The original Total Recall was memorable for two things: an extreme amount of violence and a sense of joy and humor that permeated the film. The future wasn’t pleasant (as is the case with most futures) but there was still room for people to smile. Schwarzenegger’s Quaid, upon being thrust into his fantasy, was hunted by his wife, shot at, blown up and generally mistreated (as is Farrell’s Quaid). Despite all this, Schwarzenegger never forgot that this was his character’s fantasy. He wanted to be a spy. He enjoyed the thrill, the danger, the close encounters with death and he took to it like a duck in water – finding time for one-liners and romantic entanglements with femme fatales. Farrell’s Quaid spends the entirety of Total Recall moping about and acting super dour. This is completely out of synch with the character and his motivations. But Wiseman has no room for the ambiguity that Verhoeven wove so well. He doesn’t want to tease audiences with the idea of whether or not Quaid is truly a spy or if he is just experiencing the fantasy he purchased at Rekall. Wiseman is much more concerned with creating stunning action set pieces and at that, at least, he is halfway competent.

Kate Beckinsale (Wiseman’s wife and star of his Underworld series) is given most of the heavy lilting when it comes to action scenes. Made to kick, leap, slide and squeeze her way through an hour and a half of nonstop chase scenes and close encounters with the husband she’s chasing, Beckinsale’s character is an unstoppable assassin and, thankfully, she is the only actor involved with the project who sees the film as a chance to have some fun. It is Beckinsale that has all the one-liners and she is the only one with true life coursing through her eyes.

Jessica Biel, as a resistance fighter who teams with Quaid, is the opposite. Like a ragdoll being lifelessly tossed around by the director, Biel is playing a paint-by-numbers character who serves the plot instead of the other way around. There is nothing memorable about her performance nor is she given any room to shine. She’s not alone, though, Wiseman’s Total Recall manages to waste performances by Bryan Cranston, Bill Nighy and John Cho with equal abandon.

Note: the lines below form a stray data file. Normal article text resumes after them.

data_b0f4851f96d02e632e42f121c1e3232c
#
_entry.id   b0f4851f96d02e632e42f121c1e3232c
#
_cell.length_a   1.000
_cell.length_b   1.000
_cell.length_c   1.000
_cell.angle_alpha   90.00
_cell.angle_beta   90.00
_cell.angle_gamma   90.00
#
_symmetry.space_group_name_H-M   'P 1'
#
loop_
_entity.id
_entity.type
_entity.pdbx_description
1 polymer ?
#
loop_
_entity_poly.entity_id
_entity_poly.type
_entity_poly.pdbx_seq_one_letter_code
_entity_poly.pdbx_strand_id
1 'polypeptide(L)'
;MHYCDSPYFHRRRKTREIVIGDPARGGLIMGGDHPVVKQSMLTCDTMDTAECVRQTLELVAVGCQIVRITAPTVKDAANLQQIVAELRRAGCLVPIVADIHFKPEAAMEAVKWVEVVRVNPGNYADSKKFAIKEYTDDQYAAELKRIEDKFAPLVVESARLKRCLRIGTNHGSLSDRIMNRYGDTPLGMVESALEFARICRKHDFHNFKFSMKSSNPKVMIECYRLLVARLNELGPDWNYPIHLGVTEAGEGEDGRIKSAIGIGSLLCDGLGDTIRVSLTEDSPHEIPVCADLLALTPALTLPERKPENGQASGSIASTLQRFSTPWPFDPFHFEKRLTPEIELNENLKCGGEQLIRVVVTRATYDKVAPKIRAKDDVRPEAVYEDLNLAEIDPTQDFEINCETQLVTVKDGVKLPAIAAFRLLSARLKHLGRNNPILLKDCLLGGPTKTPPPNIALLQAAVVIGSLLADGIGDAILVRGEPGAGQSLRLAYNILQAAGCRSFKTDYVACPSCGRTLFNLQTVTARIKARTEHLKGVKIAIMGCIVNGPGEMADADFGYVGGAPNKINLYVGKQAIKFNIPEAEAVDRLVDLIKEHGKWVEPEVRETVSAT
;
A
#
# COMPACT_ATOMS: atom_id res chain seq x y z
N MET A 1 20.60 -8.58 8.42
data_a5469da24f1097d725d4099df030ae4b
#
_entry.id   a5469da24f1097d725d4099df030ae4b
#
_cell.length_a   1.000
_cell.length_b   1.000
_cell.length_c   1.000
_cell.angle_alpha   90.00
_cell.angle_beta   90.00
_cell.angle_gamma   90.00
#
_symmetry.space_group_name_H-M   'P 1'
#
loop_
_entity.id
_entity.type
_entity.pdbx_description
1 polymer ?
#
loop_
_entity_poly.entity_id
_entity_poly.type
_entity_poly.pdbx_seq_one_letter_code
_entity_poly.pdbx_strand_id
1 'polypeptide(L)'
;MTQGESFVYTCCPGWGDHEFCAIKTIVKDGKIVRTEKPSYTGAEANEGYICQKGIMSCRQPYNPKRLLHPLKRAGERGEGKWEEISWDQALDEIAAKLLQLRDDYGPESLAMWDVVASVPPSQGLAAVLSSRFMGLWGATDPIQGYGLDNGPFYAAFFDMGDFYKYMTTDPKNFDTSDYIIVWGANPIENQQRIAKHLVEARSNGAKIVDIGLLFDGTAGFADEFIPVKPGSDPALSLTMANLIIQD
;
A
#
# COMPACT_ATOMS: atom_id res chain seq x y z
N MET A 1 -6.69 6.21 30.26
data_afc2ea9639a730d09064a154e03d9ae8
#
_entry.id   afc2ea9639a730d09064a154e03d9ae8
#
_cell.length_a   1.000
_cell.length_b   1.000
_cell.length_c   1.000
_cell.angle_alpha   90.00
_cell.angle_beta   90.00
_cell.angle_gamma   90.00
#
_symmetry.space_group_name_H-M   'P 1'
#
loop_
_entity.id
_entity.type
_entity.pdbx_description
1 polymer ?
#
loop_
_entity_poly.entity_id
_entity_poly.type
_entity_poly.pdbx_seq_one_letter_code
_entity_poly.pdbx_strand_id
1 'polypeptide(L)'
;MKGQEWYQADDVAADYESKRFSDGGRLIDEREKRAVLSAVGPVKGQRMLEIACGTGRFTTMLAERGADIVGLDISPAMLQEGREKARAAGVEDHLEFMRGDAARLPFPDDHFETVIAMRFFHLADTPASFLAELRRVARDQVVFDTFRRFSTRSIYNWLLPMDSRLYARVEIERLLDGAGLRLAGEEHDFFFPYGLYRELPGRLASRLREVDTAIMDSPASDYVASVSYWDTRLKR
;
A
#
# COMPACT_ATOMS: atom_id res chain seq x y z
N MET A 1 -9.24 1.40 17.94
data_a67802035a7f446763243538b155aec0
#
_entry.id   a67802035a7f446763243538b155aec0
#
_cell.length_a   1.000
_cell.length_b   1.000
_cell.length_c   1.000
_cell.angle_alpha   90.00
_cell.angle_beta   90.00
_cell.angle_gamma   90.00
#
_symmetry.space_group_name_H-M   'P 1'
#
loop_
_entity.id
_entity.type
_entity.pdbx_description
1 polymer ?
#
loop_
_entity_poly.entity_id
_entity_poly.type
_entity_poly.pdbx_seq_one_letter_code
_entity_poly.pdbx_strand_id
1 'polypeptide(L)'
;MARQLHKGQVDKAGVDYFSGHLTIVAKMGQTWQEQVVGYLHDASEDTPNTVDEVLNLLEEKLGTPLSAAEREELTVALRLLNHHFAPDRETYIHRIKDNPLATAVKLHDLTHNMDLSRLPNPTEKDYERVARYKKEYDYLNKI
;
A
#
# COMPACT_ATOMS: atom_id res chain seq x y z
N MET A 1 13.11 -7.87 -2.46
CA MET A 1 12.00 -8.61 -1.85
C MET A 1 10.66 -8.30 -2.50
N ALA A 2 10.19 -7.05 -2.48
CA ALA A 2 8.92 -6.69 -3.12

Besides Beckinsale, there is another shining light. Bokeem Woodbine, as a factory worker who is friends with Quaid, takes charge of his character by force and, through sheer willpower, makes it his own. There’s something magnetic and powerful about Woodbine’s performance – and something gleefully self-aware. If only Colin Farrell had shown the same kind of enthusiasm. Farrell has proved in the past that he is a charismatic actor but in Total Recall he is a black hole of audience interest – sucking in any trace of curiosity and leaving behind absolutely no evidence of an audience connection. There is no rooting for Farrell’s Quaid because ne never proves to the audience that he is anything more than a character in a video game. We are never shown evidence that, should Quaid die, he won’t just respawn in the last save point. He follows the beats of the film as outlined by the script of the original, but without the excitement and joy Schwarzenegger provided with ease.